“2021 proved to be a second consecutive light crop due to drought and/or other viticulture related conditions throughout the North Coast with the most dramatically reduced tonnages from Lake and Mendocino Counties, particularly for Cabernet Sauvignon and Sauvignon Blanc that were down 15% and 33% from the five-year average, respectively. As it became apparent the crop size was light last year, demand increased for available tons of Cabernet Sauvignon. While the crop fell short of expected size, quality has been well received.” –Christian Klier, North Coast Grape Broker


“Overall, Napa Valley Cabernet Sauvignon tons harvested were down 9% from the five-year average with vineyards farther south faring better than those to the north. There were a few small pockets that produced average, or even above average tonnages, but those were very infrequent and all had access to plenty of water.” –Christian Klier, North Coast Grape Broker


“Pinot Noir was a roller coaster of crop sizes in Sonoma County. Many growers reported lower than average yields, yet the crop was up 8% compared to the five-year average. The increase in supply did not reduce district average price, which reached $3,484 in 2021, up $436 from 2020. Despite the price increase, demand for 2022 Pinot Noir grapes is very active.” =-Christian Klier, North Coast Grape Broker


Central Coast

“The overall 2021 Central Coast crop was 9% above the five-year average of 502,669 tons crushed.  Mother Nature often gives averages through extremes, but due to the massive crops of 2018 and 2019 and the very light 2020, it is becoming increasingly difficult to nail down exactly what an average crop is now, especially for Cabernet Sauvignon and Pinot Noir.” –Audra Cooper, Central Coast Grape Broker


“The weighted average price for all Central Coast grapes increased by 9%, lifting the value of the Central Coast wine grape crop to roughly $800,000,000, which was a 49% increase over 2020.” — Audra Cooper, Central Coast Grape Broker


“Monterey County Chardonnay recorded an above average crop despite early reports of it being light; however, the 101,771 ton crop satisfied overall coastal Chardonnay demand. We continue to see this demand drive the 2022 wine grape market. Recent and current demand is reflected in the 2021 District 7 average price per ton and the spot market price per ton at roughly $1200/ton in 2021” –Audra Cooper, Central Coast Grape Broker


“It is important to note that the Monterey County Pinot Noir market is showing solid signs of market recovery, which is not reflected in the weighted district average price of $1637/ton, even though it was a 9% increase over 2020. The Turrentine Brokerage spot market recorded a 133% increase over 2020, which was more indicative of the market. This type of market rebound typically takes two years to be reflected in the crush report.” –Audra Cooper, Central Coast Grape Broker


“There were two small surprises in the crush report. The first, District 8 Cabernet Sauvignon coming in at an additional 22% over the 2020 crop, which was roughly another 16,000 tons. Based on the demand continuing through the end of harvest last year, the additional tonnage was needed but also a surprise as many deliveries were below contracted volumes. The second surprise was District 7, Monterey County, Pinot Noir crop being recorded as the largest on record. Certainly, a larger Pinot Noir crop was no surprise as most vineyards experienced late and continued sizing during the season; however the largest on record was not expected.” –Audra Cooper, Central Coast Grape Broker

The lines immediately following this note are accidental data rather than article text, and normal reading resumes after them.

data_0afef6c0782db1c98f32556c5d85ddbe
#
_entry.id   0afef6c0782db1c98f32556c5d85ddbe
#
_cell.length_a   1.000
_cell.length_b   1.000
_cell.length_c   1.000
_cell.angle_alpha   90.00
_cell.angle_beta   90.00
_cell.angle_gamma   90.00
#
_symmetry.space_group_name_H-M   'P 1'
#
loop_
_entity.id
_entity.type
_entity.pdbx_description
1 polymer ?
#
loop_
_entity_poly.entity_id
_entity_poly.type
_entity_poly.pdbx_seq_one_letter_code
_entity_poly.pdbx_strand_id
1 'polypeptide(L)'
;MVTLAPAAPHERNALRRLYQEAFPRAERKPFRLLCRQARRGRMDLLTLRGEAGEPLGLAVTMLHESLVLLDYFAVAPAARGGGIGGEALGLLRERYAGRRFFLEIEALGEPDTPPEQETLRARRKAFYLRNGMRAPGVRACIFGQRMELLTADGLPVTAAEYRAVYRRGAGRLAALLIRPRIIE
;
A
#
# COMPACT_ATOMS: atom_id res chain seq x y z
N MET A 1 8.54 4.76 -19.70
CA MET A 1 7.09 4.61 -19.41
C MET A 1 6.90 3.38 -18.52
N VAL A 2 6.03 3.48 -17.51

“The 2021 harvest of Pinot Noir in District 8, predominantly Santa Barbara County, equaled the largest historical crop coming in at 28,985 tons, up 6% from the previous year. The district average decreased to $2,058, a 11% drop. These numbers reflect more tonnage harvested due to a better than expected crop and the lack of smoke taint rejections.” –Audra Cooper, Central Coast Grape Broker

Lodi & Interior

“Many varieties were affected by heat and drought conditions in 2021, but Chardonnay fared better than other white varieties. In the Lodi/Delta region, Chardonnay tons crushed were 8% above the five-year average while the southern interior Chardonnay crop was 9% below the five-year average, resulting in an average crop size throughout the interior.”–   -Mike Needham, Interior Grape Broker


“In Lodi, Cabernet Sauvignon prices increased 7% to $679 per ton while in the southern interior, Districts 12 and 13, prices increased 11% and 10%, respectively. The increased prices per ton have not slowed the grape market in 2022 with the current lack of available inventory.”   -Mike Needham, Interior Grape Broker


“Due to the scarcity of white varietals available in 2021, we saw wineries look to alternative options for their white wine needs. There was an increase in Thompson’s Seedless by processors, up 241% from 2020 and up 85% from the five-year average. A greater quantity of Thompson’s Seedless that are typically intended for raisin grapes ended up being crushed for wine due to the lack of supply available from traditional white wine varieties in the south valley.” -Mike Needham, Interior Grape Broker


“The Crush Report reflects an increase in overall tons crushed in 2021 from Lodi, up 14% from the previous year. Yields also fared better in the Delta in 2021, up 21% from 2020 and 19% from the five-year average. Despite the greater yields in 2021 in those areas, we have seen earlier than normal grape purchasing activity in 2022 in the valley.”    -Mike Needham, Interior Grape Broker


“The south valley regions surrounding Fresno and Bakersfield, Districts 13 and 14, had below average yields in 2021 due to heat waves and drought. In addition, removals lowered total tons from the south valley 9% in 2021 from the below average 2020 crop.” –Mike Needham, Interior Grape Broker